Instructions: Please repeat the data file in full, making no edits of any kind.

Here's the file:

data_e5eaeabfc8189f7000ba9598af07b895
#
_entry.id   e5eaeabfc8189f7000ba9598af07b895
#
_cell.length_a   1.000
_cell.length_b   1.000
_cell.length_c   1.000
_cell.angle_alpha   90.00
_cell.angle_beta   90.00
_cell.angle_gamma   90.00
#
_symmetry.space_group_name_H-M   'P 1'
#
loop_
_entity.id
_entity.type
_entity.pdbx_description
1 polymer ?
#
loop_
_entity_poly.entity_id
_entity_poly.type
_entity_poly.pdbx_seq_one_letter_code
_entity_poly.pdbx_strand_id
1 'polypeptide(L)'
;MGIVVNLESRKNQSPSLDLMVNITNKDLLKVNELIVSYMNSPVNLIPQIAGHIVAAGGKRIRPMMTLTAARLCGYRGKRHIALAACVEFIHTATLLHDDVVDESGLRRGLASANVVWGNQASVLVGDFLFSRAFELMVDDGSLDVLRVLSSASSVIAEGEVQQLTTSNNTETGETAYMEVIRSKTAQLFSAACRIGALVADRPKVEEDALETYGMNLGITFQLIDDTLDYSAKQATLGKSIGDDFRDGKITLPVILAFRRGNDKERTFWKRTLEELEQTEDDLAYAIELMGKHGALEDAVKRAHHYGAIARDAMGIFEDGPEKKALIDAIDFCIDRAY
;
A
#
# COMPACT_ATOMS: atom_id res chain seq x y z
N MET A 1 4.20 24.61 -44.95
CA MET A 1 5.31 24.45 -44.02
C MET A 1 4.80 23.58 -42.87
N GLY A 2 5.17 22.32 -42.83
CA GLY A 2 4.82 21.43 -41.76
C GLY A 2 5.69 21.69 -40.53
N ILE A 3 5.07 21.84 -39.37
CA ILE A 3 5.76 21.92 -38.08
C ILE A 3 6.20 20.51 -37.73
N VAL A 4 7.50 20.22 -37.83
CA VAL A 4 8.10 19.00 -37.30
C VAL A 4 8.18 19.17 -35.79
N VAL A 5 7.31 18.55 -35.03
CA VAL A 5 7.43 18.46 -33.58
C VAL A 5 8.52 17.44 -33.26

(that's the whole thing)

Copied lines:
data_e5eaeabfc8189f7000ba9598af07b895
#
_entry.id   e5eaeabfc8189f7000ba9598af07b895
#
_cell.length_a   1.000
_cell.length_b   1.000
_cell.length_c   1.000
_cell.angle_alpha   90.00
_cell.angle_beta   90.00
_cell.angle_gamma   90.00
#
_symmetry.space_group_name_H-M   'P 1'
#
loop_
_entity.id
_entity.type
_entity.pdbx_description
1 polymer ?
#
loop_
_entity_poly.entity_id
_entity_poly.type
_entity_poly.pdbx_seq_one_letter_code
_entity_poly.pdbx_strand_id
1 'polypeptide(L)'
;MGIVVNLESRKNQSPSLDLMVNITNKDLLKVNELIVSYMNSPVNLIPQIAGHIVAAGGKRIRPMMTLTAARLCGYRGKRHIALAACVEFIHTATLLHDDVVDESGLRRGLASANVVWGNQASVLVGDFLFSRAFELMVDDGSLDVLRVLSSASSVIAEGEVQQLTTSNNTETGETAYMEVIRSKTAQLFSAACRIGALVADRPKVEEDALETYGMNLGITFQLIDDTLDYSAKQATLGKSIGDDFRDGKITLPVILAFRRGNDKERTFWKRTLEELEQTEDDLAYAIELMGKHGALEDAVKRAHHYGAIARDAMGIFEDGPEKKALIDAIDFCIDRAY
;
A
#
# COMPACT_ATOMS: atom_id res chain seq x y z
N MET A 1 4.20 24.61 -44.95
CA MET A 1 5.31 24.45 -44.02
C MET A 1 4.80 23.58 -42.87
N GLY A 2 5.17 22.32 -42.83
CA GLY A 2 4.82 21.43 -41.76
C GLY A 2 5.69 21.69 -40.53
N ILE A 3 5.07 21.84 -39.37
CA ILE A 3 5.76 21.92 -38.08
C ILE A 3 6.20 20.51 -37.73
N VAL A 4 7.50 20.22 -37.83
CA VAL A 4 8.10 19.00 -37.30
C VAL A 4 8.18 19.17 -35.79
N VAL A 5 7.31 18.55 -35.03
CA VAL A 5 7.43 18.46 -33.58
C VAL A 5 8.52 17.44 -33.26